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Legislative Assembly for the ACT: 1998 Week 10 Hansard (25 November) . . Page.. 2949 ..

MR HARGREAVES (continuing):

For Mr Humphries to suggest that Ms Tucker and Mr Corbell are guilty of hypocrisy, as he did in his speech a moment ago, was a bit rich. If there is an exercise in hypocrisy at the moment, Mr Moore is the flag bearer. He stands there and he says, "I am not going to vote for Mr Osborne's Bill but I have a set of amendments myself", and that set of amendments turned the whole thing on its head. He has not got the courage to say, "I am not going to vote for Mr Osborne's Bill, but I am going to put my own Bill up", because this is what this looks like. He has not got the courage to do that, but he has the courage to give it to us at 8.30 in the morning, thank you very much, and expect us to digest it and vote on it before the witching hour, I would hope.

Mr Humphries: You have had 14 hours to look at it. That is lots of time.

MR HARGREAVES: Thank you. I am not the first person tonight in this place to get timing wrong.

Also, he does not give anybody else the opportunity to do that. I think it might have been Mr Kaine who accused us, and probably quite rightly, for not coming up with amendments of our own. To that accusation I respond that some of us have not had the time to digest it enough to be able to compile amendments. (Extension of time granted) This is my first extension, Mr Speaker, and I dare say it is my last. Mr Kaine asks why we do not put forward amendments. I hope I do not take a liberty from Mr Rugendyke but I hope and pray that he is in the same boat I am. We need more time to be able to look at these things and to develop them. We need to be able to develop an amendment. Unlike Mr Moore, we would like to take them around to people involved in the next issue, as significant and as important as this one, and speak to the stakeholders. The stakeholders are those people who were concerned enough to write to us or to speak to us on the telephone. We have not given them that opportunity. So it is a double problem for us.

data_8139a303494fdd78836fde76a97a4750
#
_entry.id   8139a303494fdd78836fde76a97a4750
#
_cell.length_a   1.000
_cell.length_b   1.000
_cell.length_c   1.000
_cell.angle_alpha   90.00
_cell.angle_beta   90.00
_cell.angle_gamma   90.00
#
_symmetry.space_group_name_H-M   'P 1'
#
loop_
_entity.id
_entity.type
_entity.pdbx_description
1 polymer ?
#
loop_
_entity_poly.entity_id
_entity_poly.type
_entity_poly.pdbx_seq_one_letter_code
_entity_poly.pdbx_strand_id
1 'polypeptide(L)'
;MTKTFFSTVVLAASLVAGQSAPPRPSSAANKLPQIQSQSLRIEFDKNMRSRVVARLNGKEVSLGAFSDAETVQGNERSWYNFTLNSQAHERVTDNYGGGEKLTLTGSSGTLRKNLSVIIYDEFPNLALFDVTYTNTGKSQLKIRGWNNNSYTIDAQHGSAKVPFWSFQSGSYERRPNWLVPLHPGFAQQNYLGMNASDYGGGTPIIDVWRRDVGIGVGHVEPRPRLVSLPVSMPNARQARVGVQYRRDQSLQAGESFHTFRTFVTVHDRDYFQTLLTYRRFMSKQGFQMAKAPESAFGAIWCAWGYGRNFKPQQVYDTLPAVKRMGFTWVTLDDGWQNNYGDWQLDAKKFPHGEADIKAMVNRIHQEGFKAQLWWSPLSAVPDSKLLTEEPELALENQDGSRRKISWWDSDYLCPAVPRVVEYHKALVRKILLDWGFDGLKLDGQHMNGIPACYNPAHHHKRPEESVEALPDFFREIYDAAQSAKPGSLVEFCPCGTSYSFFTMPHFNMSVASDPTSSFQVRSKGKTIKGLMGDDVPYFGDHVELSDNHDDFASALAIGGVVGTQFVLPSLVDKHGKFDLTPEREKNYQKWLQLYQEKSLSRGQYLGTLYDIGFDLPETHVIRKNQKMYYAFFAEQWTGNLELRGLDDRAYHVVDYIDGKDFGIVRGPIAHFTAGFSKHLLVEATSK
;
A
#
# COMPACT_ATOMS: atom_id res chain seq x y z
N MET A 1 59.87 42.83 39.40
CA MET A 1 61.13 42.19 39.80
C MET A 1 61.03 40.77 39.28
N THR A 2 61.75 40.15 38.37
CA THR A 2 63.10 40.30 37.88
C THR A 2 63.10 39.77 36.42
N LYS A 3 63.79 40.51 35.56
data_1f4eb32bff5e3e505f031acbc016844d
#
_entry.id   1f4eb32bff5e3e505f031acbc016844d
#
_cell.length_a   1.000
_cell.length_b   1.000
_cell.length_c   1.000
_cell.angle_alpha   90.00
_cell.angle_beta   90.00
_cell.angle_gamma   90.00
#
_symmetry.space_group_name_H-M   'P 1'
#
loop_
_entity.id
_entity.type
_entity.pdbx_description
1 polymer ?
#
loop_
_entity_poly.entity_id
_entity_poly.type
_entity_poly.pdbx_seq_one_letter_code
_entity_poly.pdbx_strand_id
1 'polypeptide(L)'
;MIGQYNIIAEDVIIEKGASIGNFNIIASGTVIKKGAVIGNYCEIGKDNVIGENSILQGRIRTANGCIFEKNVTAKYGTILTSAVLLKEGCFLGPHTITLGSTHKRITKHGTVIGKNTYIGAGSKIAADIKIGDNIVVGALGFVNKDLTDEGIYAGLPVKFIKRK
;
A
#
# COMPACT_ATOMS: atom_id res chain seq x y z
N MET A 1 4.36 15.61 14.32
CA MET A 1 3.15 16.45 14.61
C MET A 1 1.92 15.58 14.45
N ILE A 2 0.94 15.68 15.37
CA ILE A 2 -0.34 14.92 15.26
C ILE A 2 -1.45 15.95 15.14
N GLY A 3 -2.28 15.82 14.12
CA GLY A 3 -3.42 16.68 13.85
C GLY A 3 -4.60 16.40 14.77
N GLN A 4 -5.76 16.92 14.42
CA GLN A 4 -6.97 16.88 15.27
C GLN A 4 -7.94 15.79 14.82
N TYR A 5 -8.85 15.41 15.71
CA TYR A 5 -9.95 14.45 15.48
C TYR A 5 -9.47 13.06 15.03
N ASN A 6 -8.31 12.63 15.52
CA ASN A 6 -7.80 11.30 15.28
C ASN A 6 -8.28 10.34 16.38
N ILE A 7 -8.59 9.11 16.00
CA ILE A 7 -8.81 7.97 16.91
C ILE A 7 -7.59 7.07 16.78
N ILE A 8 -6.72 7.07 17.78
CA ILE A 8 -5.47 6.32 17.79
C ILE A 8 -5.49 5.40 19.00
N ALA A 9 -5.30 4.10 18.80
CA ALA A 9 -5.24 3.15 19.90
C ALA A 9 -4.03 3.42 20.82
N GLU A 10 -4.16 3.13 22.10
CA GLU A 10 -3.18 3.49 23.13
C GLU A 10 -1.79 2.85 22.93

I would ask those people who have the balance of power to consider this motion for a select committee very seriously. Denial of it is a denial of the democratic processes that we have been put in here to uphold, to administer and to apply. This is an opportunity for those of us who do not have a good enough command of the Bill to hear from the experts and to measure them one by one on the blackboard, side by side. We will never get that opportunity if we do not do this. Mr Speaker, I commend the motion to the Assembly.

MR STEFANIAK (Minister for Education) (9.55): Mr Speaker, had this been the first Bill in relation to the abortion issue introduced into this Assembly last week and we were debating it for the first time this week with this lot of amendments, there may be some justification for what members opposite are saying. I have been in this place for all but a couple of years. I have seen a number of occasions when Bills were introduced by members of the Labor Party, be it in government or in opposition, and if they had the numbers they were passed the next week. In the case of Ms Tucker, I would remind her of the Residential Tenancies (Amendment) Bill late last year which was introduced on 3 December and passed on 10 December. In fairness to Ms Tucker, there - - -

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